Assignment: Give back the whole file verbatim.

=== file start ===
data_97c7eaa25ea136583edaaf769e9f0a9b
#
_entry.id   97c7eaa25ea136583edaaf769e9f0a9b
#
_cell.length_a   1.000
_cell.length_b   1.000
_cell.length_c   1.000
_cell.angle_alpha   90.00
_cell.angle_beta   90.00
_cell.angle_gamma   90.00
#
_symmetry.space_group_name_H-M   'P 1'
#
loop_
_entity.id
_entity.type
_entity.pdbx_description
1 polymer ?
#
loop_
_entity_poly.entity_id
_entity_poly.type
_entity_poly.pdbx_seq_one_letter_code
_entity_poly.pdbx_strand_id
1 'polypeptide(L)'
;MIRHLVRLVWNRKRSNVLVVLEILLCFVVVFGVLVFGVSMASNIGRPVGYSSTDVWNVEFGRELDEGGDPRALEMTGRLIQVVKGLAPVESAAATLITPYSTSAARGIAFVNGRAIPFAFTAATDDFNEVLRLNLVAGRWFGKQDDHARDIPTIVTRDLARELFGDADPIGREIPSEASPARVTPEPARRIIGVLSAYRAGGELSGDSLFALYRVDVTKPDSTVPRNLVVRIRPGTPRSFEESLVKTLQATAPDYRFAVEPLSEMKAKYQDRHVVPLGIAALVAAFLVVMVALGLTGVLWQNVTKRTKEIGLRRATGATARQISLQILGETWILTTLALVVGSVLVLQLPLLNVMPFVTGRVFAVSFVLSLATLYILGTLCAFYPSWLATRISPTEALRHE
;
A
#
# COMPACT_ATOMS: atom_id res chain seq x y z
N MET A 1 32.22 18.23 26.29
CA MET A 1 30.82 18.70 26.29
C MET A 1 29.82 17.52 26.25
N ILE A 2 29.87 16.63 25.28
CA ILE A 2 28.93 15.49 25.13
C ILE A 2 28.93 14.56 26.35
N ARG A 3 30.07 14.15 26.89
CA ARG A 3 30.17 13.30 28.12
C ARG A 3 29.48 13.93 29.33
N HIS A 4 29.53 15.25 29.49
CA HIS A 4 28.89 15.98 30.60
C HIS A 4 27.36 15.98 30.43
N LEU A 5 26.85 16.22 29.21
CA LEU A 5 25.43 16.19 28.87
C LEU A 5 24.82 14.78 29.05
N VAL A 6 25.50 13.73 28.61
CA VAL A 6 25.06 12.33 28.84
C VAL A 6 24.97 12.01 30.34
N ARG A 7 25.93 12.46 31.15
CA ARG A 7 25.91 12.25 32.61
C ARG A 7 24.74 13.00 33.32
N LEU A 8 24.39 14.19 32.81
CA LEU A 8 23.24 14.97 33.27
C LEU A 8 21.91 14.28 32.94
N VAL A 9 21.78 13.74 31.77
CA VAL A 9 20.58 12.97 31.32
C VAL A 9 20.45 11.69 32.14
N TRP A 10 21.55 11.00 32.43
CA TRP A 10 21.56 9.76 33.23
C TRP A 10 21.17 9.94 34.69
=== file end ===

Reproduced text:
data_97c7eaa25ea136583edaaf769e9f0a9b
#
_entry.id   97c7eaa25ea136583edaaf769e9f0a9b
#
_cell.length_a   1.000
_cell.length_b   1.000
_cell.length_c   1.000
_cell.angle_alpha   90.00
_cell.angle_beta   90.00
_cell.angle_gamma   90.00
#
_symmetry.space_group_name_H-M   'P 1'
#
loop_
_entity.id
_entity.type
_entity.pdbx_description
1 polymer ?
#
loop_
_entity_poly.entity_id
_entity_poly.type
_entity_poly.pdbx_seq_one_letter_code
_entity_poly.pdbx_strand_id
1 'polypeptide(L)'
;MIRHLVRLVWNRKRSNVLVVLEILLCFVVVFGVLVFGVSMASNIGRPVGYSSTDVWNVEFGRELDEGGDPRALEMTGRLIQVVKGLAPVESAAATLITPYSTSAARGIAFVNGRAIPFAFTAATDDFNEVLRLNLVAGRWFGKQDDHARDIPTIVTRDLARELFGDADPIGREIPSEASPARVTPEPARRIIGVLSAYRAGGELSGDSLFALYRVDVTKPDSTVPRNLVVRIRPGTPRSFEESLVKTLQATAPDYRFAVEPLSEMKAKYQDRHVVPLGIAALVAAFLVVMVALGLTGVLWQNVTKRTKEIGLRRATGATARQISLQILGETWILTTLALVVGSVLVLQLPLLNVMPFVTGRVFAVSFVLSLATLYILGTLCAFYPSWLATRISPTEALRHE
;
A
#
# COMPACT_ATOMS: atom_id res chain seq x y z
N MET A 1 32.22 18.23 26.29
CA MET A 1 30.82 18.70 26.29
C MET A 1 29.82 17.52 26.25
N ILE A 2 29.87 16.63 25.28
CA ILE A 2 28.93 15.49 25.13
C ILE A 2 28.93 14.56 26.35
N ARG A 3 30.07 14.15 26.89
CA ARG A 3 30.17 13.30 28.12
C ARG A 3 29.48 13.93 29.33
N HIS A 4 29.53 15.25 29.49
CA HIS A 4 28.89 15.98 30.60
C HIS A 4 27.36 15.98 30.43
N LEU A 5 26.85 16.22 29.21
CA LEU A 5 25.43 16.19 28.87
C LEU A 5 24.82 14.78 29.05
N VAL A 6 25.50 13.73 28.61
CA VAL A 6 25.06 12.33 28.84
C VAL A 6 24.97 12.01 30.34
N ARG A 7 25.93 12.46 31.15
CA ARG A 7 25.91 12.25 32.61
C ARG A 7 24.74 13.00 33.32
N LEU A 8 24.39 14.19 32.81
CA LEU A 8 23.24 14.97 33.27
C LEU A 8 21.91 14.28 32.94
N VAL A 9 21.78 13.74 31.77
CA VAL A 9 20.58 12.97 31.32
C VAL A 9 20.45 11.69 32.14
N TRP A 10 21.55 11.00 32.43
CA TRP A 10 21.56 9.76 33.23
C TRP A 10 21.17 9.94 34.69